Wednesday, December 16, 2009

The New Atheism and Their Agenda


I read with interest about Robert Wright in this month's Foreign Policy magazine. Wright is an agnostic and the author of The Evolution of God. His main idea is that as civilizations get prosperous, they become more open-minded about things like God, I assume. Well, he's right on that score.

But Wright is not to be confused with that group of New Atheist promoters like Richard Dawkins and Christopher Hitchens. Instead Wright proposes that religion is indeed a force, but a force for ill. He predicts that ultimately religion will settle down and marry "modernity" based on the fact that us believers will come to our senses eventually given what is happening in the world, and we'll ignore messages that come from on high, that is, God.

But Wright has a very insightful take on the actual New Atheist group. He shared it in Foreign Policy, Special 2009 Issue. Here's what I gleaned from what he wrote:

1. New Atheism was launched as a "crusade against belief" started by Dawkins, Daniel Dennett, and Sam Harris (Hitchens joined them later).
2. Their main short-goal (aimed at intellectuals) was not to turn believers into atheists. Instead, now get this, it was, according to Wright to "turn atheists into New Atheists -- fellow fire-breathing preachers of the anti-gospel. The point was to make it not just uncool to believe, but cool to ridicule believers."

That's startling news, perhaps equivalent to the fact that scientists plan and actually manipulate data to prove their theory. [In fact, I've written elsewhere that Dawkins does just that -- ridicules unbelievers. I said he has the audacity to say evolution is a fact; his book proves it; no respectable scientist will deny it; and no one reading his book can close it without believing in evolution. Not so, Mr. Dawkins. But let's see how well the New Atheists' main short-term goal is really doing.

According to Wright, intellectuals who aren't religious or conservative, and some among the secular left, are starting to doubt the real goal of the New Atheists. They're seeing there's a difference between being "a progressive force" and ending up abetting fundamentalists and reactionaries here at home and around the world. How's that you say?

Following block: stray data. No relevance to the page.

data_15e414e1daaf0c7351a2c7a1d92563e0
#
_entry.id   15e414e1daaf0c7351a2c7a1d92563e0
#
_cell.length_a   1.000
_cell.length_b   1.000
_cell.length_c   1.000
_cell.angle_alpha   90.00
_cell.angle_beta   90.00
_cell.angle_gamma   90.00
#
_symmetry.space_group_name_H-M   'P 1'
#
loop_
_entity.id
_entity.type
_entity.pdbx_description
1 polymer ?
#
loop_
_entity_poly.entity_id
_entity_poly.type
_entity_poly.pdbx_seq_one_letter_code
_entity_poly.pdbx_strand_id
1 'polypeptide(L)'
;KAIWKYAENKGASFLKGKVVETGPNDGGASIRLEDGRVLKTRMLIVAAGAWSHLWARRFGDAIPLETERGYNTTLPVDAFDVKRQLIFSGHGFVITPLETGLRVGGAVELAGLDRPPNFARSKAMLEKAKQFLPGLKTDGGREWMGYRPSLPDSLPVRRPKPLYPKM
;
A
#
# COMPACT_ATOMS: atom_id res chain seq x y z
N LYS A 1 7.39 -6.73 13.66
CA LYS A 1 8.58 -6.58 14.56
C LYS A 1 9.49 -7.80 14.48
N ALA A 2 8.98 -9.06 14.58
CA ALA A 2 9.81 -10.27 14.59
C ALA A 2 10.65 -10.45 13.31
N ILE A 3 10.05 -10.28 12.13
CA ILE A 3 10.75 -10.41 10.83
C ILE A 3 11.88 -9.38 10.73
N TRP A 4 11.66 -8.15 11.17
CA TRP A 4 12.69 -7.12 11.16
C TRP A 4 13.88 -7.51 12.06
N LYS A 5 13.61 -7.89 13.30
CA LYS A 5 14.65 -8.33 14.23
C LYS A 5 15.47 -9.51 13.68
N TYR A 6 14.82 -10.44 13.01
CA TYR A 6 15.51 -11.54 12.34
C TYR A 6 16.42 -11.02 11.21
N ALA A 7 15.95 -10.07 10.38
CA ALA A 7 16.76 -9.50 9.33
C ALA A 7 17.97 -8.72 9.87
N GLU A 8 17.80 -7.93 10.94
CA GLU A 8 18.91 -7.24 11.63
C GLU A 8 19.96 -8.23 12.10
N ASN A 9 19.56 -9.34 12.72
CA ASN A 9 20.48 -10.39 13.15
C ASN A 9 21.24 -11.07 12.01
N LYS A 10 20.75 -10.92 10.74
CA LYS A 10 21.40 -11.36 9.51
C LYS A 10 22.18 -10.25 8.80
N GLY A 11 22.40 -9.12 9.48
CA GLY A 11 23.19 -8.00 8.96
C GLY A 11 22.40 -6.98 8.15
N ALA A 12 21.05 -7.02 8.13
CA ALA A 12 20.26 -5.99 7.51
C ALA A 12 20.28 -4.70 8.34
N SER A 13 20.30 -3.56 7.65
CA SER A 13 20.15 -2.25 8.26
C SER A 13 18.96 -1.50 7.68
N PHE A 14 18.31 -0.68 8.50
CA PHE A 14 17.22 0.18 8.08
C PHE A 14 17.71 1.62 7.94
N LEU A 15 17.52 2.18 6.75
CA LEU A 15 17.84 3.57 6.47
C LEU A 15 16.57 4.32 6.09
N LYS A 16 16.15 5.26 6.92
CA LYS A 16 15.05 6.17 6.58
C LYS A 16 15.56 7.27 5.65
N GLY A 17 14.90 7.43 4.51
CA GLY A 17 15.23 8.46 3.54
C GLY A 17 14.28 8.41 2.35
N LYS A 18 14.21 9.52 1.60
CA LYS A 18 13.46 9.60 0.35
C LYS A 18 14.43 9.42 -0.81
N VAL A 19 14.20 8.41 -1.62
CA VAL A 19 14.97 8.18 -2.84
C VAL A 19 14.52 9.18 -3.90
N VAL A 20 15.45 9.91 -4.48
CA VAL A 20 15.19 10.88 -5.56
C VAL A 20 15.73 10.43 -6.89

Well, Wright suggests, if you're pushing evolution in the public school, you try to appease conservative Christians by convincing them that their children won't be turned into atheists when they sit under such teaching (yeah right). A zealous promoter of Atheism who ridicules believers, like Dawkins, doesn't help the cause at all.

On the global stage, Wright argues that the idea of anything "Western" being linked to "aggressive atheism" [remember that's where Allah is cherished] doesn't go over too well in enticing the radical Islamists to buy in to our peace efforts.

Wright believes that the New Atheism also proposes that "religion is not just factually wrong, but the root of evil." Wow, you didn't know that did you? By association, it is Believers in the world who are the source of evil according to the New Atheists. That thinking, Wright suggests, would imply that if we could somehow remove the religious factor from the Israeli/Palestinian situation, we would soon be able to settle the differences involving the land involved in the Israeli/Palestinian dispute with perhaps a really good mediator. As long as religion plays a part, peace will be elusive according to the New Atheists, especially the likes of Sam Harris.

According to Robert Wright, all the great religions "have shown time and again that they're capable of tolerance and civility..." when their believers are not threatened or disrespected. He seems to imply that first comes the non-threatening and respect of a religion's adherents and they in turn become tolerant and civil. Think of that with respect to Christianity. The secular world today shows very little respect for Christianity and its believers. In many parts of the world, their lives are being threatened. In North America, our freedoms are evaporating. Yet, are true Christ-like, non-fanatical or dogmatic Christians intolerant or uncivil? I think not.

Yet, if Wright is correct, and certainly many would support him, it is possible that we're treated the way we are because the main picture that the world has of us is being delivered to them via the likes of the Crusaders of old, the Residential School masters, the fallen priests, and more consistently the radical fanatics that don't know when to stop.

And if that's the case, what can Christ-like Christians do? Wright started his piece in Foreign Policy by saying the New Atheist crusade is in trouble but not "because the citadels of faith are rolling back the tide of unbelief." But we should be. We should be showing the world that 'believing' makes sense. And we should be doing it with how we treat each other, how we treat those that are not in agreement with us, and how well we know our 'stuff'. At the same time, we need to know our rights and to pursue them legitimately.

Yes, the New Atheist movement may have a faulty goal, but make no mistake about it, while the intellectuals may have some problem with it, the majority of the rank and file in this world do not. They see it as a great opportunity to knock the holy people. In fact, I just realized that a major conservative national paper in Canada just started an on-line section called "Holy Post" to address religious issues. How sweet. Thanks but no thanks, for the sarcasm.

-- Ken B. Godevenos, Presentalogist (bringing you today's news that may well impact your tomorrow). Check us out at http://www.accordconslting.com and http://www.twitter.com/pappou . You can sign up for this blog elsewhere on this site.

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